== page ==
It would be easy to come up with 39 reasons why the new Good Company Players production of “The 39 Steps” is such a successful show. Six of them would be the cast members.
As an ensemble, James Sherrill, Emily Pessano, Tyler Branco, Billy Anderson, Kaichen McRae and Teddy Maldonado are a well-honed comedy machine, sprinting through this clever show’s gags with finesse. Director Denise Graziani whips them through a torrent of locations at race-car speed, and on opening night I always got the sense that each cast member knew exactly how much to floor the accelerator. (The show continues at the 2nd Space Theatre through April 19.)
The big-band musical “In the Mood,” celebrating its 20th anniversary on tour, is returning to Fresno one year after its last visit here. The show, which features the 13-piece String of Pearls Big Band Orchestra and six singers and dancers, includes such favorites as “Chattanooga Choo Choo,” “Boogie Woogie Bugle Boy (of Company B),” “In The Mood,” “Tuxedo Junction” and “Sing, Sing, Sing.”
The show will be performed at the Tower Theatre 2 p.m. Friday and 2 and 7:30 p.m. Saturday. I have four tickets to give away to the Friday matinee. (Weekday matinees are uncommon in Fresno, so note the time.)
To enter the contest, leave a comment on this post answering this question: What is your favorite big-band song? I’ll pick two winners, each of whom will win two tickets.
Deadline is 6 p.m. Wednesday. Please don’t enter more than once. I’ll be informing our winner by email on Wednesday evening, so keep a watch on your inbox. These are paper tickets, so you’ll need to come down to The Bee’s front counter to pick them up. You can watch a promotional video for the show and read the complete rules after the jump.
Here’s my favorite photo from The Bee’s Kids Day live blog. Way to go, DiCiccio Orthodontics:
My colleagues Rick Bentley, Ron Orozco, Kathy Mahan, John Walker, Mark Crosse and Craig Kohlruss worked hard on putting this special section together. Best way to read their work is to buy a paper from one of the many volunteers selling them on the street today. You can also check out our Kids Day page online and view a photo gallery.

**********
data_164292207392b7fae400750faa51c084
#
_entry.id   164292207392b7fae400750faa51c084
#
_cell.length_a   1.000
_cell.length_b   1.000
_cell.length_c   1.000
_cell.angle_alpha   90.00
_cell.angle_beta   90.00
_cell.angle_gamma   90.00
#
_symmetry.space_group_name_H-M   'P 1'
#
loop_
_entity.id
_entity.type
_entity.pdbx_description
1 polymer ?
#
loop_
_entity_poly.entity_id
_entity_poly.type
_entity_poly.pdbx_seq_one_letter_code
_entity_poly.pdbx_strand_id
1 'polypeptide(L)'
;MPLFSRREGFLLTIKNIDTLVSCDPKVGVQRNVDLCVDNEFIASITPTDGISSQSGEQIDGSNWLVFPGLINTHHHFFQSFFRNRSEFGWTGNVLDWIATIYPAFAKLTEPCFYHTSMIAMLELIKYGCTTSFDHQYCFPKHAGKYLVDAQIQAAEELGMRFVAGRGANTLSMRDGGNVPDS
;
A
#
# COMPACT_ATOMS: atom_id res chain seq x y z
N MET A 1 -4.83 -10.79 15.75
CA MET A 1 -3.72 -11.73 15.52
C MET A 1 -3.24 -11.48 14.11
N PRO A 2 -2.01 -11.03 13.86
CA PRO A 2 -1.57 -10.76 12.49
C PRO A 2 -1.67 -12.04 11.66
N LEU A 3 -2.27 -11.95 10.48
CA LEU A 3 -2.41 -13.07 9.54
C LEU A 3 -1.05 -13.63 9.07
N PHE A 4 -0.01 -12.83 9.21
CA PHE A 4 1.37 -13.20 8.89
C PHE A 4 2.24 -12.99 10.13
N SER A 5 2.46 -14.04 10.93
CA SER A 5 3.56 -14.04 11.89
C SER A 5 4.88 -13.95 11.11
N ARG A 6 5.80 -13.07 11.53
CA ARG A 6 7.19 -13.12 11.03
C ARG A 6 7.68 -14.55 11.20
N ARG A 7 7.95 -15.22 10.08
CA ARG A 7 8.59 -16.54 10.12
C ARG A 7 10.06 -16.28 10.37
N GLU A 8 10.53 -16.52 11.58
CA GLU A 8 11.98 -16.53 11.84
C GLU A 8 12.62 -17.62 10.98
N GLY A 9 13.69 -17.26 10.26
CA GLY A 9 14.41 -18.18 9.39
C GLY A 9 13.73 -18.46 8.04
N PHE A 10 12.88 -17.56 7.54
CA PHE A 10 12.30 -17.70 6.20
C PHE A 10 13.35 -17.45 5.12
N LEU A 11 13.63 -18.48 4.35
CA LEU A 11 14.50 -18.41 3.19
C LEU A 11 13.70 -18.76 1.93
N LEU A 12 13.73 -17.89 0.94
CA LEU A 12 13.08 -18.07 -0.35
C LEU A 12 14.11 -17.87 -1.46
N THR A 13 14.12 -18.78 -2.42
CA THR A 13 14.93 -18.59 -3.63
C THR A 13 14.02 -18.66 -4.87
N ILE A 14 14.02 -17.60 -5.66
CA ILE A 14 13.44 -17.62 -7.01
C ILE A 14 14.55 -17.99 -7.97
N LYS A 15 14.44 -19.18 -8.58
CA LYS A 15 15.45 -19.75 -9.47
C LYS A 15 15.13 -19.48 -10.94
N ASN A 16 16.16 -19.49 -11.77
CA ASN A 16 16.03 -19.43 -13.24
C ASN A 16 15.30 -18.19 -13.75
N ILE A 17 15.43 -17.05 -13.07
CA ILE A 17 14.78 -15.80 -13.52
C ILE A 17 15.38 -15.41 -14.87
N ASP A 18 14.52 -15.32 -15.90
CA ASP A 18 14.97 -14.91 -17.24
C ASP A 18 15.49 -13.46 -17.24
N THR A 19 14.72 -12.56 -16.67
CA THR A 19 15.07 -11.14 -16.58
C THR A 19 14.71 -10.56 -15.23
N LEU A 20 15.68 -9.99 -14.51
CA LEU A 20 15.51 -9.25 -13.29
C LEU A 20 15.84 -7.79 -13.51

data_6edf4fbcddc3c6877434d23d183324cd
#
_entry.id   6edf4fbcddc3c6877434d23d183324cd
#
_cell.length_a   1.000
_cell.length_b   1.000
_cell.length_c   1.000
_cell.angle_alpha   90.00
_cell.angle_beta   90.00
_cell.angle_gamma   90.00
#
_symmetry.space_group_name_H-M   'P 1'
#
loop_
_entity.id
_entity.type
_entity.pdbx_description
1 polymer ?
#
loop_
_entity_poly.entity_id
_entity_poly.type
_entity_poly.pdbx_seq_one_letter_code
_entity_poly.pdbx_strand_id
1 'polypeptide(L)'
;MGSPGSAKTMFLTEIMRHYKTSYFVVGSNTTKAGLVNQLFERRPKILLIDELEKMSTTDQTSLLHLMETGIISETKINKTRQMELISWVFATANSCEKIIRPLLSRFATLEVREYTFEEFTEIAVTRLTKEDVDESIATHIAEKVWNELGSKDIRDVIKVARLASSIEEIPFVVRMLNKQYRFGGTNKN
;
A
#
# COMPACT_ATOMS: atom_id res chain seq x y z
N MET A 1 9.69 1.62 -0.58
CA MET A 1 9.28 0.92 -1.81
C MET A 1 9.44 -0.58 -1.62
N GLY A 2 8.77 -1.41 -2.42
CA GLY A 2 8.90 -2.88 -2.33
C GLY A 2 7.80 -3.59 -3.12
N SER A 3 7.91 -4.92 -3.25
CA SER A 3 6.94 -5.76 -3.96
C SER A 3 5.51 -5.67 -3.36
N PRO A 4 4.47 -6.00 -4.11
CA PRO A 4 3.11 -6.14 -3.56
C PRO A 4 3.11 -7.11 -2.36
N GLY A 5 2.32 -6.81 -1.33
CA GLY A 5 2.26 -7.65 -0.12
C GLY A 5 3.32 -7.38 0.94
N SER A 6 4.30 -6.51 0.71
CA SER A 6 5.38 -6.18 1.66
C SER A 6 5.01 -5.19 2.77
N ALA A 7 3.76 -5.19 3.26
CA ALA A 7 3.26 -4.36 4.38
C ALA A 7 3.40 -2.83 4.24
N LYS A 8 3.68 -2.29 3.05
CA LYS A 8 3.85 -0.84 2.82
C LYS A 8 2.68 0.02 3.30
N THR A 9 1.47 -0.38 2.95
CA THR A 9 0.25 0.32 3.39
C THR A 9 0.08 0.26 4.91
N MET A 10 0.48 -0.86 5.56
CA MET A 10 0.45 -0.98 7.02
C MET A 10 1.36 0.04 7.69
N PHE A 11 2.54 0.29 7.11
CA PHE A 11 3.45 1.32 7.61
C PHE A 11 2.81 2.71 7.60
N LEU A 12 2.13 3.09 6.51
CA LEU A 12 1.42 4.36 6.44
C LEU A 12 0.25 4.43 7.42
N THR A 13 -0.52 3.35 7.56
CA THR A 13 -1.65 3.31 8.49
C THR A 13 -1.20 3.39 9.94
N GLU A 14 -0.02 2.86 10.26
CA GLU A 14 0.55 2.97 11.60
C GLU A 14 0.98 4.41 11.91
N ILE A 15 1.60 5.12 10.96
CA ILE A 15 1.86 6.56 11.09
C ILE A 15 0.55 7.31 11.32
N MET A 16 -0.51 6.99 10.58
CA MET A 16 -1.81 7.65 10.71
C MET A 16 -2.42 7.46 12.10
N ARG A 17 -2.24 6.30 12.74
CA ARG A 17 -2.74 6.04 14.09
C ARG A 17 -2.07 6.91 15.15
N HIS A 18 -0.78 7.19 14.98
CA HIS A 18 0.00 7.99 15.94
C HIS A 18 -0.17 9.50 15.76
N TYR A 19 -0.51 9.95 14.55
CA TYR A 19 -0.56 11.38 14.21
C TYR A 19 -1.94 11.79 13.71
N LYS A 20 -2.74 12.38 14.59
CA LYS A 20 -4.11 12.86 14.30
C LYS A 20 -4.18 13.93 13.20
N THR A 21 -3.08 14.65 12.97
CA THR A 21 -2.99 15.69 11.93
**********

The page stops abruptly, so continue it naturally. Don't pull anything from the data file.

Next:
We’re back for Part 2 of “Rogue Confessional,” our series of video interviews with Rogue Festival performers. Question of the day: What’s your weirdest Tower District experience?
PREVIOUSLY ON THE BEEHIVE
Rogue Confessional: What’s the most Rogue-ish thing you’ve ever done?
Steve Seabrook has a pretty good life, it would seem. He travels the self-help circuit roping in sad-sack folks willing to pony up big bucks for a weekend of affirming blather. He makes a decent living selling add-on items to those folks: special water, nutrition bars, a set of golf audio CDs. (You even get affirmations printed on the included golf tees.) Surely he must feel a sense of fulfillment — considering that’s the commodity he’s selling, right?
Yet even a self-help guru can need some help.
Kurt Bodden, the San Francisco comedian who brings to life the title character in “Steve Seabrook: Better Than You,” would probably have had a winning show even if he’d just stuck to a straight comic set about a glib personality trying to make a few bucks. But the talented Bodden takes things further — and in the process makes it into a great show. He gives us the smarmy, but he also peels that smarmy back to give us a glimpse at his character’s vulnerabilities.
One word for the Fresno Dance Collective’s new Rogue show: gorgeous.
Add a few more words: moving, thoughtful, thrilling, meaningful.
With “Raw Meat and Dignity,” NOCO once again graces the Rogue with the kind of show that should have audiences flocking. It’s exciting to see yet another fresh and ambitious full-scale production from Fresno’s leading contemporary dance company.
The show is semi-autobiographical in nature, based both on the experiences of artistic director Amy Querin and on those of the dancers. Querin describes it as “a fantastical exploration into the life of a charming, beautiful, heterosexual, white, Christian, upper-middle-class, overly educated, well-traveled, antebellum debutante lady-in-training.” In the opening movement, we start in the womb. (The choreography deftly captures an otherworldly sense of floating in amniotic fluid, if you will, and an effect conveying the sense of light that emanates from the mouth of fetus is exquisite.) From there it’s a journey through the ways that girls and young women in our culture are taught gender roles, from the blatant (we hear excerpts from “Emily Post’s Etiquette”) to the inculcated (a young girl growing up wants to wear her hair just like her glamorous neighbor).